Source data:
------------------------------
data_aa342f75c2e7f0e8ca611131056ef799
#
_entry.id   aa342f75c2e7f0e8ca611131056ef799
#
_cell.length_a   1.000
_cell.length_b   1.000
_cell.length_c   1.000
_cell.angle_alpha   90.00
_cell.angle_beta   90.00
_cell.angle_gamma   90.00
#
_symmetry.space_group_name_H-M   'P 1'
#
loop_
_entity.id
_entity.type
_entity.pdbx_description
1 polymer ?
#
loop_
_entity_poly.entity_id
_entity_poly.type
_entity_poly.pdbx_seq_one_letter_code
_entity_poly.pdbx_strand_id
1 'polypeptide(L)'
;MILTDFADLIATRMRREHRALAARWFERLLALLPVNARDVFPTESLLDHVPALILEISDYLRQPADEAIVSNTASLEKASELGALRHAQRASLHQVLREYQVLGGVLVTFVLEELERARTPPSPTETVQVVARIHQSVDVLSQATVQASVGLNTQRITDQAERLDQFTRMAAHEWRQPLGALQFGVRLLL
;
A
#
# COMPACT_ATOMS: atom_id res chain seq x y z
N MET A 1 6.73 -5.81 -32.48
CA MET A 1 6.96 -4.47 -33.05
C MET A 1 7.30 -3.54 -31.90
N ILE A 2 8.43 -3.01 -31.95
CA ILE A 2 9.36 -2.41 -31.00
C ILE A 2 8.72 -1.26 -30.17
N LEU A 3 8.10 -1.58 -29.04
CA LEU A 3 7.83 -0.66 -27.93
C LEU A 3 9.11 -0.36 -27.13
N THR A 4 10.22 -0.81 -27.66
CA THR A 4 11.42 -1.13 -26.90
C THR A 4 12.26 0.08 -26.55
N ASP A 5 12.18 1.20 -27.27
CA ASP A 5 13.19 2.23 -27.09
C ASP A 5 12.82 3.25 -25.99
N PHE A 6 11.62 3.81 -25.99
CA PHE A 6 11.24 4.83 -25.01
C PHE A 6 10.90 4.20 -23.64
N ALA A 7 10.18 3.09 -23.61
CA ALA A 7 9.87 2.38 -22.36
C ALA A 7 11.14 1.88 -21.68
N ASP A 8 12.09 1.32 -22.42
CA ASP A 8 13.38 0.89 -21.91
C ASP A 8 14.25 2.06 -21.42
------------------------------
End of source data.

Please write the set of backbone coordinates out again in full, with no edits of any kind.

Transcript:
data_aa342f75c2e7f0e8ca611131056ef799
#
_entry.id   aa342f75c2e7f0e8ca611131056ef799
#
_cell.length_a   1.000
_cell.length_b   1.000
_cell.length_c   1.000
_cell.angle_alpha   90.00
_cell.angle_beta   90.00
_cell.angle_gamma   90.00
#
_symmetry.space_group_name_H-M   'P 1'
#
loop_
_entity.id
_entity.type
_entity.pdbx_description
1 polymer ?
#
loop_
_entity_poly.entity_id
_entity_poly.type
_entity_poly.pdbx_seq_one_letter_code
_entity_poly.pdbx_strand_id
1 'polypeptide(L)'
;MILTDFADLIATRMRREHRALAARWFERLLALLPVNARDVFPTESLLDHVPALILEISDYLRQPADEAIVSNTASLEKASELGALRHAQRASLHQVLREYQVLGGVLVTFVLEELERARTPPSPTETVQVVARIHQSVDVLSQATVQASVGLNTQRITDQAERLDQFTRMAAHEWRQPLGALQFGVRLLL
;
A
#
# COMPACT_ATOMS: atom_id res chain seq x y z
N MET A 1 6.73 -5.81 -32.48
CA MET A 1 6.96 -4.47 -33.05
C MET A 1 7.30 -3.54 -31.90
N ILE A 2 8.43 -3.01 -31.95
CA ILE A 2 9.36 -2.41 -31.00
C ILE A 2 8.72 -1.26 -30.17
N LEU A 3 8.10 -1.58 -29.04
CA LEU A 3 7.83 -0.66 -27.93
C LEU A 3 9.11 -0.36 -27.13
N THR A 4 10.22 -0.81 -27.66
CA THR A 4 11.42 -1.13 -26.90
C THR A 4 12.26 0.08 -26.55
N ASP A 5 12.18 1.20 -27.27
CA ASP A 5 13.19 2.23 -27.09
C ASP A 5 12.82 3.25 -25.99
N PHE A 6 11.62 3.81 -25.99
CA PHE A 6 11.24 4.83 -25.01
C PHE A 6 10.90 4.20 -23.64
N ALA A 7 10.18 3.09 -23.61
CA ALA A 7 9.87 2.38 -22.36
C ALA A 7 11.14 1.88 -21.68
N ASP A 8 12.09 1.32 -22.42
CA ASP A 8 13.38 0.89 -21.91
C ASP A 8 14.25 2.06 -21.42